L.A. Police Slam TMZ for Breaking News of Kobe Bryant’s Death Before Family Could Be Notified
TMZ has come under intense scrutiny from Los Angeles law enforcement officials for being the first media outlet to report on the helicopter crash that killed Kobe Bryant and his 13-year-old daughter GiGi on Sunday (Jan. 26) before police were able to notify his family of the tragic news.
According to CNN, L.A. County Sheriff Alex Villanueva slammed TMZ in a press conference while explaining to reporters why officials didn’t immediately confirm the identities of everyone who was aboard the helicopter when it crashed.
“There was wide speculation as to who their identities are, however, it would be entirely inappropriate right now to identify anyone by name until the coroner has made the identification through their very deliberative process, and until they’ve made notifications to next of kin,” Villanueva said.
“It would be extremely disrespectful to understand that your loved ones perished and you learned about it from TMZ. That is just wholly inappropriate. So we’re not going to be going there.”
Without mentioning their name, L.A. County Undersheriff Tim Murakami also took a swipe at TMZ on Twitter.
“I am saddened that I was gathering facts as a media outlet reported the Kobe had passed,” he tweeted. “I understand getting the scoop but please allow us time to make personal notifications to their loved ones. It’s very cold to hear of the loss via media … Breaks my heart.”
I am saddened that I was gathering facts as a media outlet reported the Kobe had passed. I understand getting the scoop but please allow us time to make personal notifications to their loved ones. It’s very cold to hear of the loss via media Breaks my heart
— Undersheriff Tim Murakami (@LASDMurakami) January 26, 2020
TMZ, which is owned by CNN’s parent company Warner Media, has not returned requests for comment.
Being the first media outlet to report the death of a major celebrity is not new territory for TMZ.
In 2009, just four years after their launch in 2005, TMZ was the first to report the death of Michael Jackson while other, more established outlets reported that he’d been rushed to the hospital.
In 2012, TMZ broke the news that Whitney Houston had died in a bathtub the night before the Grammys. And in 2016, TMZ was the first to report on Prince’s death.
Matthew Belloni, editorial director for The Hollywood Reporter, told CNN that when it comes to high-profile deaths, TMZ has an “in” with “the kinds of people who know this information.”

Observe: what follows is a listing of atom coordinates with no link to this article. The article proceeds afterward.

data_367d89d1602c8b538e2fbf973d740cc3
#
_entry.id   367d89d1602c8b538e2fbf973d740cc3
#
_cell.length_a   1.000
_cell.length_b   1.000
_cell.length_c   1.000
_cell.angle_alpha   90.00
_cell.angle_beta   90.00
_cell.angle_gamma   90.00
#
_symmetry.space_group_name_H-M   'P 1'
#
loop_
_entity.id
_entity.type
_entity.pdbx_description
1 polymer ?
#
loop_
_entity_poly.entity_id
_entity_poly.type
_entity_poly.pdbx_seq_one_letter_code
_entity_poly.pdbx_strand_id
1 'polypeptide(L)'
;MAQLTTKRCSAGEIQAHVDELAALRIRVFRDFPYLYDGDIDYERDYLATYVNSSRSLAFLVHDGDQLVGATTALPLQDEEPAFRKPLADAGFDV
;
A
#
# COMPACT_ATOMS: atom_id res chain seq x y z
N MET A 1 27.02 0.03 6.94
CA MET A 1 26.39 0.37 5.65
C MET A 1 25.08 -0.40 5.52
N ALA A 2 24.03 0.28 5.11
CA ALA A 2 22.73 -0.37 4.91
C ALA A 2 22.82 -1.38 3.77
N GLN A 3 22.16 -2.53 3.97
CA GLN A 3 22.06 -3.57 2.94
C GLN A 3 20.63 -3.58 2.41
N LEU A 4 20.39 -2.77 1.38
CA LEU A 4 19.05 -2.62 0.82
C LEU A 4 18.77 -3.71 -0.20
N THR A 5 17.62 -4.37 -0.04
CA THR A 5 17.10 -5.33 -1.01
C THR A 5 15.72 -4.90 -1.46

Belloni added: “If TMZ reports that a celebrity has died in Los Angeles County, it is almost always correct. For whatever reason, and you can read into this, their accuracy rate in Los Angeles is very, very good.”
Over the years, TMZ has developed a massive network of tipsters that, according to a 2016 New Yorker profile, includes entertainment lawyers, court officials, and more.
The New Yorker reported that TMZ sometimes pays its tipsters, which is not a common practice in news media.
However, TMZ’s founder, Harvey Levin, has downplayed the methods his website uses to land major scoops. In a 2014 interview with Fox News, Levin was asked straight up: “How does TMZ get this stuff?”
Levin responded: “It’s so funny to me that people ask that question. We’re a news operation. I mean, that’s what you’re supposed to do as a news operation is chase down stories. And it always kind of amuses me when people ask that question. Isn’t that what we’re supposed to be doing? I mean, that is the job.”
Even though TMZ has a very good track record of celebrity-related scoops (except for that one time they said Lil Wayne was on his deathbed and being read his last rites), a number of established news organizations refuse to report on their stories before independently verifying the information for themselves.
THR’s Matthew Belloni told CNN when TMZ broke the news about Kobe Bryant’s death, he “thought it was probably right.”
That being said, Belloni added: “We always verify and don’t take them at face value. But when I saw that it was TMZ reporting a death in Los Angeles County of a very prominent person, I thought it’s probably right.”
The Wrap’s CEO Sharon Waxman expressed a similar sentiment in 2016 for a Washington Post article about TMZ’s history and track record.
“When they report something, it makes me think they’re probably right, but it might be premature or incomplete,” Waxman said. “Maybe someone had a heart attack, but, no, he didn’t die. That they had much of the story, but not all of the story.”